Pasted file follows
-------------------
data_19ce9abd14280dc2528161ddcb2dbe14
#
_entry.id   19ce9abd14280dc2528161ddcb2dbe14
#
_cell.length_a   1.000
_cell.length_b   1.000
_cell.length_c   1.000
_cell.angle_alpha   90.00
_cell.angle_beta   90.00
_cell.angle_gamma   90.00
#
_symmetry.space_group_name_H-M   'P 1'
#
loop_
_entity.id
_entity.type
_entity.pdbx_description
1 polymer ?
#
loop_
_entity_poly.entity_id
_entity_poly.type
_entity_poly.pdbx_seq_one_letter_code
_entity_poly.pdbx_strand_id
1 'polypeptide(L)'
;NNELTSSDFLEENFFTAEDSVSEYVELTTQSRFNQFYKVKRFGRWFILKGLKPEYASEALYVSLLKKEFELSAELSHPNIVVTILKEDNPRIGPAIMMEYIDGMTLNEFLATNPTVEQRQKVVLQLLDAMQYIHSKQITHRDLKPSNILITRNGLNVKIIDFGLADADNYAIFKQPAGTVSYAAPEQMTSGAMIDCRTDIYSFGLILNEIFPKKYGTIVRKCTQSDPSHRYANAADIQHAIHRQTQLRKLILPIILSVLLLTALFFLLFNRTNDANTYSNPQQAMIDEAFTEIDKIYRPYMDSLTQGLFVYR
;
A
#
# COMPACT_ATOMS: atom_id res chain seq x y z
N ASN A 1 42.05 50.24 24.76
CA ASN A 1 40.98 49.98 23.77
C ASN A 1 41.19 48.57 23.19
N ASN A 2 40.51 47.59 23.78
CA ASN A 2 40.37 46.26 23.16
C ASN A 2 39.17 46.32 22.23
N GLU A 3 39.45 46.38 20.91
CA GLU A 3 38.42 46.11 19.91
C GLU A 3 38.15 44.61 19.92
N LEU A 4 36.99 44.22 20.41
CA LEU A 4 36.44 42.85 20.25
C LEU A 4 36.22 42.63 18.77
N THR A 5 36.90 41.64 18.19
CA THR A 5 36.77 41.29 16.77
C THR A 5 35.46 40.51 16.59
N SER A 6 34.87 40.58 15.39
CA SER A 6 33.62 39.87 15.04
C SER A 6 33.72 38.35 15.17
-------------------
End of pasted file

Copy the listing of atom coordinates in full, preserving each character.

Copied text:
data_19ce9abd14280dc2528161ddcb2dbe14
#
_entry.id   19ce9abd14280dc2528161ddcb2dbe14
#
_cell.length_a   1.000
_cell.length_b   1.000
_cell.length_c   1.000
_cell.angle_alpha   90.00
_cell.angle_beta   90.00
_cell.angle_gamma   90.00
#
_symmetry.space_group_name_H-M   'P 1'
#
loop_
_entity.id
_entity.type
_entity.pdbx_description
1 polymer ?
#
loop_
_entity_poly.entity_id
_entity_poly.type
_entity_poly.pdbx_seq_one_letter_code
_entity_poly.pdbx_strand_id
1 'polypeptide(L)'
;NNELTSSDFLEENFFTAEDSVSEYVELTTQSRFNQFYKVKRFGRWFILKGLKPEYASEALYVSLLKKEFELSAELSHPNIVVTILKEDNPRIGPAIMMEYIDGMTLNEFLATNPTVEQRQKVVLQLLDAMQYIHSKQITHRDLKPSNILITRNGLNVKIIDFGLADADNYAIFKQPAGTVSYAAPEQMTSGAMIDCRTDIYSFGLILNEIFPKKYGTIVRKCTQSDPSHRYANAADIQHAIHRQTQLRKLILPIILSVLLLTALFFLLFNRTNDANTYSNPQQAMIDEAFTEIDKIYRPYMDSLTQGLFVYR
;
A
#
# COMPACT_ATOMS: atom_id res chain seq x y z
N ASN A 1 42.05 50.24 24.76
CA ASN A 1 40.98 49.98 23.77
C ASN A 1 41.19 48.57 23.19
N ASN A 2 40.51 47.59 23.78
CA ASN A 2 40.37 46.26 23.16
C ASN A 2 39.17 46.32 22.23
N GLU A 3 39.45 46.38 20.91
CA GLU A 3 38.42 46.11 19.91
C GLU A 3 38.15 44.61 19.92
N LEU A 4 36.99 44.22 20.41
CA LEU A 4 36.44 42.85 20.25
C LEU A 4 36.22 42.63 18.77
N THR A 5 36.90 41.64 18.19
CA THR A 5 36.77 41.29 16.77
C THR A 5 35.46 40.51 16.59
N SER A 6 34.87 40.58 15.39
CA SER A 6 33.62 39.87 15.04
C SER A 6 33.72 38.35 15.17